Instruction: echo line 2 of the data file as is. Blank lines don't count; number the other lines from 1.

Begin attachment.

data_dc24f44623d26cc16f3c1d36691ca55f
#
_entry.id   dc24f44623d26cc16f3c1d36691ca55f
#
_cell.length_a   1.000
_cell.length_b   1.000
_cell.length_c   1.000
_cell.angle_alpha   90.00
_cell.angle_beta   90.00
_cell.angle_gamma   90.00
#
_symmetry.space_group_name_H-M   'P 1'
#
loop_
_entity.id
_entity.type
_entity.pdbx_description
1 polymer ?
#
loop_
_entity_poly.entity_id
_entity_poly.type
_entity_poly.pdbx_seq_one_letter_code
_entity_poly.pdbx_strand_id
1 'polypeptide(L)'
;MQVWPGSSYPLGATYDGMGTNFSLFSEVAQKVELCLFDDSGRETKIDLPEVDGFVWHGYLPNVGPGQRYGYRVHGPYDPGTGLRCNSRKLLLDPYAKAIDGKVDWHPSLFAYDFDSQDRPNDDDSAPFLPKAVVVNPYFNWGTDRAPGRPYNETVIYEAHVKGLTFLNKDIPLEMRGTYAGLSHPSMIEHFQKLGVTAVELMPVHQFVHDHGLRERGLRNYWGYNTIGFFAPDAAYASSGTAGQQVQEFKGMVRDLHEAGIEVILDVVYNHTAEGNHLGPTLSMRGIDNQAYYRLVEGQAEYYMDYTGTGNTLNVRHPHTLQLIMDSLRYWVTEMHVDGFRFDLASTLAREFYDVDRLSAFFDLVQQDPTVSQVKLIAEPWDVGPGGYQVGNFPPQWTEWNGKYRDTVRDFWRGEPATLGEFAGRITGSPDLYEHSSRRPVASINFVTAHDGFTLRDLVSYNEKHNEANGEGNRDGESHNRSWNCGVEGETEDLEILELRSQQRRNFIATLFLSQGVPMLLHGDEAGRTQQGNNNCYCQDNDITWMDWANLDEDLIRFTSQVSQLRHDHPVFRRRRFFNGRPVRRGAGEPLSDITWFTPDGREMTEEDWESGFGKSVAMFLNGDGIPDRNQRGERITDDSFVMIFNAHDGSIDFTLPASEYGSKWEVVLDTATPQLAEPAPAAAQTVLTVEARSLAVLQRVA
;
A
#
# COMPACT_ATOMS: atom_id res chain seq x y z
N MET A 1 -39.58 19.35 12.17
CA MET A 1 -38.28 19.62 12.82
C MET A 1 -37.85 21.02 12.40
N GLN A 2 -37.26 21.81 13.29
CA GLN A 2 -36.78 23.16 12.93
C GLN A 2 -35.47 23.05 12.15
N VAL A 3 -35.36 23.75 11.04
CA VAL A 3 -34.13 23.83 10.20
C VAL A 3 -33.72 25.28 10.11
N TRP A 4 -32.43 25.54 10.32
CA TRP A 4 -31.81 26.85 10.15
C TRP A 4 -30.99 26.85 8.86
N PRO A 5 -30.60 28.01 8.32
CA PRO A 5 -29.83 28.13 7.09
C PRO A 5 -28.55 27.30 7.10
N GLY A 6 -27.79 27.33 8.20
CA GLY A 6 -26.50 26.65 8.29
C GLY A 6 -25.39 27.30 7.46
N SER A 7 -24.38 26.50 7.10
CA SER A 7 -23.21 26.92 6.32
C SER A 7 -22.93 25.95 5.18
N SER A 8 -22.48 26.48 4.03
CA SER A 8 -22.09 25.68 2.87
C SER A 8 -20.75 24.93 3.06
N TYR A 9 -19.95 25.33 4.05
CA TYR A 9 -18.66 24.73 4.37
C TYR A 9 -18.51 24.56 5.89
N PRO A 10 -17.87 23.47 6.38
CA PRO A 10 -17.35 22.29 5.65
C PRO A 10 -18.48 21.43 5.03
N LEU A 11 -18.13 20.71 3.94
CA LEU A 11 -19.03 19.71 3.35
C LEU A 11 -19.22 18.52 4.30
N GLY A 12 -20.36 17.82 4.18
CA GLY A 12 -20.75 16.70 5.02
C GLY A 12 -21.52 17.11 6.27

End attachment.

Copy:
#